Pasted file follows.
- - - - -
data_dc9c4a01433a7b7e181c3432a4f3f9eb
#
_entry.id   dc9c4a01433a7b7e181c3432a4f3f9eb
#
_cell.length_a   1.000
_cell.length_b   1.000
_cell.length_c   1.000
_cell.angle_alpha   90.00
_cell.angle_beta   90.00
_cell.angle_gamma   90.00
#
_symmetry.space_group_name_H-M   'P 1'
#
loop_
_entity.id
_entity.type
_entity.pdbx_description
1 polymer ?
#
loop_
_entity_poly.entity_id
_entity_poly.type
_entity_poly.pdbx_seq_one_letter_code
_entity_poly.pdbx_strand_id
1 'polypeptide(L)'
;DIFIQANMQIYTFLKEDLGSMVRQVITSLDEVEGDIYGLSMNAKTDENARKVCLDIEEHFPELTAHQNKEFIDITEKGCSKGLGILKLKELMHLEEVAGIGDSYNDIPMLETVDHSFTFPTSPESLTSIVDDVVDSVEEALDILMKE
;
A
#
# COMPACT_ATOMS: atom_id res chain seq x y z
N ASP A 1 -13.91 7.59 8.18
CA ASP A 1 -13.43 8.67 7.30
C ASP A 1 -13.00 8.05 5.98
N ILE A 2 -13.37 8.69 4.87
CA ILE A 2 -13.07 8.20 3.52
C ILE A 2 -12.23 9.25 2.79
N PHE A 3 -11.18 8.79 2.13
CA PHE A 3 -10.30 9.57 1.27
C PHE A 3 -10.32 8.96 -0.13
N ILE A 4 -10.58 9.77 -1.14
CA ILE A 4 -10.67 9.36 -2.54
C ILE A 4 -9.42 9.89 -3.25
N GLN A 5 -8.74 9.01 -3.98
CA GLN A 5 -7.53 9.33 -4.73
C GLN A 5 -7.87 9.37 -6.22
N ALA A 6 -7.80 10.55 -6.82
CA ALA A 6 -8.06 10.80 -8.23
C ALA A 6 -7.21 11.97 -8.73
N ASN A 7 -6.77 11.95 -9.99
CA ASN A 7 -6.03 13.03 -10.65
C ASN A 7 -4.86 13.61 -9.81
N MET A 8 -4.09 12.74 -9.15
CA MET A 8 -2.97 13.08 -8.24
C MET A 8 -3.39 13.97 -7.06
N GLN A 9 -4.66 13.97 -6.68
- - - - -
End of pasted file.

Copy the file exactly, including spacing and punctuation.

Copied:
data_dc9c4a01433a7b7e181c3432a4f3f9eb
#
_entry.id   dc9c4a01433a7b7e181c3432a4f3f9eb
#
_cell.length_a   1.000
_cell.length_b   1.000
_cell.length_c   1.000
_cell.angle_alpha   90.00
_cell.angle_beta   90.00
_cell.angle_gamma   90.00
#
_symmetry.space_group_name_H-M   'P 1'
#
loop_
_entity.id
_entity.type
_entity.pdbx_description
1 polymer ?
#
loop_
_entity_poly.entity_id
_entity_poly.type
_entity_poly.pdbx_seq_one_letter_code
_entity_poly.pdbx_strand_id
1 'polypeptide(L)'
;DIFIQANMQIYTFLKEDLGSMVRQVITSLDEVEGDIYGLSMNAKTDENARKVCLDIEEHFPELTAHQNKEFIDITEKGCSKGLGILKLKELMHLEEVAGIGDSYNDIPMLETVDHSFTFPTSPESLTSIVDDVVDSVEEALDILMKE
;
A
#
# COMPACT_ATOMS: atom_id res chain seq x y z
N ASP A 1 -13.91 7.59 8.18
CA ASP A 1 -13.43 8.67 7.30
C ASP A 1 -13.00 8.05 5.98
N ILE A 2 -13.37 8.69 4.87
CA ILE A 2 -13.07 8.20 3.52
C ILE A 2 -12.23 9.25 2.79
N PHE A 3 -11.18 8.79 2.13
CA PHE A 3 -10.30 9.57 1.27
C PHE A 3 -10.32 8.96 -0.13
N ILE A 4 -10.58 9.77 -1.14
CA ILE A 4 -10.67 9.36 -2.54
C ILE A 4 -9.42 9.89 -3.25
N GLN A 5 -8.74 9.01 -3.98
CA GLN A 5 -7.53 9.33 -4.73
C GLN A 5 -7.87 9.37 -6.22
N ALA A 6 -7.80 10.55 -6.82
CA ALA A 6 -8.06 10.80 -8.23
C ALA A 6 -7.21 11.97 -8.73
N ASN A 7 -6.77 11.95 -9.99
CA ASN A 7 -6.03 13.03 -10.65
C ASN A 7 -4.86 13.61 -9.81
N MET A 8 -4.09 12.74 -9.15
CA MET A 8 -2.97 13.08 -8.24
C MET A 8 -3.39 13.97 -7.06
N GLN A 9 -4.66 13.97 -6.68